• marcolobo8
    5
    Hello everyone!

    Frege has this model of Designation/Sense/Reference.
    The designation is the word itself, i.e “chair”.
    The Reference is the actual thing which the Designation(word) refers to, i.e an actual chair.
    The sense is the Way in which the Reference is presented to us/given to us, i.e we Think of a chair as something to sit on.

    This model is pretty straight forward regarding actual physical objects... but what about “concept words”?
    Words which doesnt represent any actual physical thing out there in the World.

    Im particular interested in the word “God” since im writing a text about it.
    How do i apply Freges model on the word “God”? Is there even a definite reference to the word “God”? If so, is it as an object or a concept?

    Thanks!
  • I like sushi
    1.2k
    “God” is more like the word “and,” “or” or “thought” than the word “chair”.

    In my experience people just as much difficultly in expressing what they mean by “God” as they do with “and”.
  • fresco
    364
    It is my understanding that Wittgenstein's 'meaning is use' was a later rejection of Frege's support for 'a picture theory of language'.
    From developments in phenomenology, the idea of 'an actual thing' is countered by the views that 'things are thinged by thingers'..i.e. 'things' are those social acquired words we (humans) give to repetitive interaction events of observers and focal aspects of 'our world'. 'Physicality' (of chairs etc) is merely one possible aspect of that interaction. 'Things' such as 'love', 'understanding', 'God', etc...may lack such an aspect, but may still have consistent social usage.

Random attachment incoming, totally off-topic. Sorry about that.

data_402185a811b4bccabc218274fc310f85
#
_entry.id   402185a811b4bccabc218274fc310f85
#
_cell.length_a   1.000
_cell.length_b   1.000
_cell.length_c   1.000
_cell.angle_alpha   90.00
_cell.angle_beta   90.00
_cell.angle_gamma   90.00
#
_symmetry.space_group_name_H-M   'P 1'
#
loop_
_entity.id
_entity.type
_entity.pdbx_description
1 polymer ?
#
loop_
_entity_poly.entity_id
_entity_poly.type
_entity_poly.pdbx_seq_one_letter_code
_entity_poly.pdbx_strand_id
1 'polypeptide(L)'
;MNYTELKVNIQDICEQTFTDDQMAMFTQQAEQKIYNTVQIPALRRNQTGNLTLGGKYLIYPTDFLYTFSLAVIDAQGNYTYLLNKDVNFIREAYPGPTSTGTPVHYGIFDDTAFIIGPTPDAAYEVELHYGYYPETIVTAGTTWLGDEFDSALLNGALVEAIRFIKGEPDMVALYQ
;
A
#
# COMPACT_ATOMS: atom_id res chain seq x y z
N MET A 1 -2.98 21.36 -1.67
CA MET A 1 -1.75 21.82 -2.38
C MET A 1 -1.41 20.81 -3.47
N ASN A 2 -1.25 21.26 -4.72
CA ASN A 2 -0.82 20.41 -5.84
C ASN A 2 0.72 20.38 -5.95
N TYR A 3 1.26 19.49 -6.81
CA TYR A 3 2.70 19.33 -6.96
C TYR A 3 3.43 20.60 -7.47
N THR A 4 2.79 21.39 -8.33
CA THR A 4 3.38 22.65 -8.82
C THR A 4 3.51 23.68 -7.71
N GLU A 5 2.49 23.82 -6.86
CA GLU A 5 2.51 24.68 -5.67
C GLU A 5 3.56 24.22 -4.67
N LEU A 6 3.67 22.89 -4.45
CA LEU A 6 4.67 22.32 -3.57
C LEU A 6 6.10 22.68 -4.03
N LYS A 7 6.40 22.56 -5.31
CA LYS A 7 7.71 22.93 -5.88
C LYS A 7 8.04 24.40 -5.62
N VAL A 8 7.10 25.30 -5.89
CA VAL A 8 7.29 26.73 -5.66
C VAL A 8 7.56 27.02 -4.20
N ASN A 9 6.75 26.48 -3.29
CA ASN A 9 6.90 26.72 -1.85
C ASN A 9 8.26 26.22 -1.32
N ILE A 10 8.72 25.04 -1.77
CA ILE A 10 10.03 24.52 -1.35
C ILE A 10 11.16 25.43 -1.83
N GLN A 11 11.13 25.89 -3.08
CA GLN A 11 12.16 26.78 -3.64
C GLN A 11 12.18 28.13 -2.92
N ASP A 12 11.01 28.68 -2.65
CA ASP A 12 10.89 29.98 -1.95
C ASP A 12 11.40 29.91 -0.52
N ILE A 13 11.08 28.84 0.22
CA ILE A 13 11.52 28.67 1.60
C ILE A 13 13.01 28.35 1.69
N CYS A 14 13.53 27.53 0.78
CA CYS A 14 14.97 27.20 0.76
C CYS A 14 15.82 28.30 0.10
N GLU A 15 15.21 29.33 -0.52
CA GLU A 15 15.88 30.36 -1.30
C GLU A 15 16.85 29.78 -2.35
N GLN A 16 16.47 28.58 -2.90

• T Clark
    3.8k
    'Physicality' (of chairs etc) is merely one possible aspect of that interaction. 'Things' such as 'love', 'understanding', 'God', etc...may lack such an aspect, but may still have consistent social usage.fresco

    I am not a systematic student of either philosophy in general or the philosophers you reference specifically, so maybe my take is naive. But that's never stopped me before.

    Doesn't it all come back to definitions? If we can define a word well, clearly, enough and if the people in the discussion can agree on that definition, can't we point to love just as well as we can point to the moon?

    There was a recent discussion on the forum of the meaning of "reification," which means "when you treat something immaterial — like happiness, fear, or evil — as a material thing." In that discussion, I wrote that everything we can talk about is a reification, "moon" as much as "love." Others disagreed.
  • Brainglitch
    210
    Easy.

    In theologese the "actual thing" referenced, though not a physical thing like a chair, is a mysterious spiritual thing, like choirs of angels and legions of demons and grace and holiness and such.

    Badda-bing.
  • fresco
    364
    No. IMO, definitions merely suggest potential usage contexts, and 'materiality' tends to imply 'of focal concern', not an allusion to 'physicality' as such (although 'to be of concern' is not without its biological connotations which are also 'physical events') As suggested on another thread, what 'matters' in social agreement is 'what happens hext', not some abstract state we call 'agreed meaning'. Reification, is the process of reinforcing the functional social value for a concept which lacks immediate 'physicality' by associating it with a physical 'object'. Thus, for example, 'recycling' is reified by designated disposal bins, or 'nationhood' is reified by a flag.
    Now we could perhaps stretch the reification argument to a claim that the physicality of 'words' is itself responsible for reification of any concept, but that could be a step too far.
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